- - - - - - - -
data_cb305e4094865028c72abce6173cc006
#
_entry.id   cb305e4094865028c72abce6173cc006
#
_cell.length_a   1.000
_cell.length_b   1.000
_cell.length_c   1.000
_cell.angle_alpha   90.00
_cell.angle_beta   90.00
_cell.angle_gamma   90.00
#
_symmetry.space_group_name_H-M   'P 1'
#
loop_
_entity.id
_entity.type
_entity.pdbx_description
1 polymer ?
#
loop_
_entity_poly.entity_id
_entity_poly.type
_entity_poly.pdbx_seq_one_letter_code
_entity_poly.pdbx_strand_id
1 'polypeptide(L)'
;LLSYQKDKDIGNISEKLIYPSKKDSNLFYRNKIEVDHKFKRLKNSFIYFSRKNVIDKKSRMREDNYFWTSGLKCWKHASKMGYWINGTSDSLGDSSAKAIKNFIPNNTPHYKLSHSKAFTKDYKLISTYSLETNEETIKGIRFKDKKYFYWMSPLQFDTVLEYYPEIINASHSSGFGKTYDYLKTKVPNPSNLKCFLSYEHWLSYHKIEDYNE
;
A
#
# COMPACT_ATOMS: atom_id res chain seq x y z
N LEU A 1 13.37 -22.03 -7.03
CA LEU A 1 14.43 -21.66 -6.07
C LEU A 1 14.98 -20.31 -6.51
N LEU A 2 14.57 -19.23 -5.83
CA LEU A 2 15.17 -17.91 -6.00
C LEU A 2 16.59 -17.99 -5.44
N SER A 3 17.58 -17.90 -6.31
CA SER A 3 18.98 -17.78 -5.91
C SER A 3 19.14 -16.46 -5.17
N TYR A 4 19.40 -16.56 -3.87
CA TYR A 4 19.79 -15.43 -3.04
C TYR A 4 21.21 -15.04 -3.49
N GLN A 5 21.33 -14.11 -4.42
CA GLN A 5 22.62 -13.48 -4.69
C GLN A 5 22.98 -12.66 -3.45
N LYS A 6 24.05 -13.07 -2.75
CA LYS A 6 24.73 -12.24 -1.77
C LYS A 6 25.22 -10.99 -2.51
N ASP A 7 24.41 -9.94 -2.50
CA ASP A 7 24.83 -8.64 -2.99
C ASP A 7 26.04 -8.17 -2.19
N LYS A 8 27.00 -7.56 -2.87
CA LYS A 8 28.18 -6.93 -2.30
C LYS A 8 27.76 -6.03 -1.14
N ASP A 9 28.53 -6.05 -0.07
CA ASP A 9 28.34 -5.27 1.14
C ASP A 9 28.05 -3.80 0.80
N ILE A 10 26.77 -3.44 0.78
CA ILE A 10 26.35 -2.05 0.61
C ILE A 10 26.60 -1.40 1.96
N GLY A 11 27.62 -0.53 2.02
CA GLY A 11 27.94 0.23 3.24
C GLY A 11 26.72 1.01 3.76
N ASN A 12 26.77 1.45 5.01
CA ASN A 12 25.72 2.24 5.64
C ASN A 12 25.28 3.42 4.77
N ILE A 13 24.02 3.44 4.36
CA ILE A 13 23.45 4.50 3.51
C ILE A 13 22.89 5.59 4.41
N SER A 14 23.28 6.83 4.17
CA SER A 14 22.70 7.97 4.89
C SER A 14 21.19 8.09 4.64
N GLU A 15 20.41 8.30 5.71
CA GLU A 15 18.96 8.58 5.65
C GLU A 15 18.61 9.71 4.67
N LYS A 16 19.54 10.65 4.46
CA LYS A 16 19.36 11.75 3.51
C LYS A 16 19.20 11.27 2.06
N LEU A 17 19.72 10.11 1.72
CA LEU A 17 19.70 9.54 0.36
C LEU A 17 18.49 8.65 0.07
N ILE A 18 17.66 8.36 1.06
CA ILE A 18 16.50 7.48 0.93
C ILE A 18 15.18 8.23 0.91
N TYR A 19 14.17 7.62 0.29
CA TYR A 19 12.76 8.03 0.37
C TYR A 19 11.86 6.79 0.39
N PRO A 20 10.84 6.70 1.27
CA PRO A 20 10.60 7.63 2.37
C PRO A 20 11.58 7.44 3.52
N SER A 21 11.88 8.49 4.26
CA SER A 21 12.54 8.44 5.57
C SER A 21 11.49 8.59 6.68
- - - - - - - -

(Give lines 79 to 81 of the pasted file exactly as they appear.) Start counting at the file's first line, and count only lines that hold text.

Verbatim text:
N LEU A 17 19.72 10.11 1.72
CA LEU A 17 19.70 9.54 0.36
C LEU A 17 18.49 8.65 0.07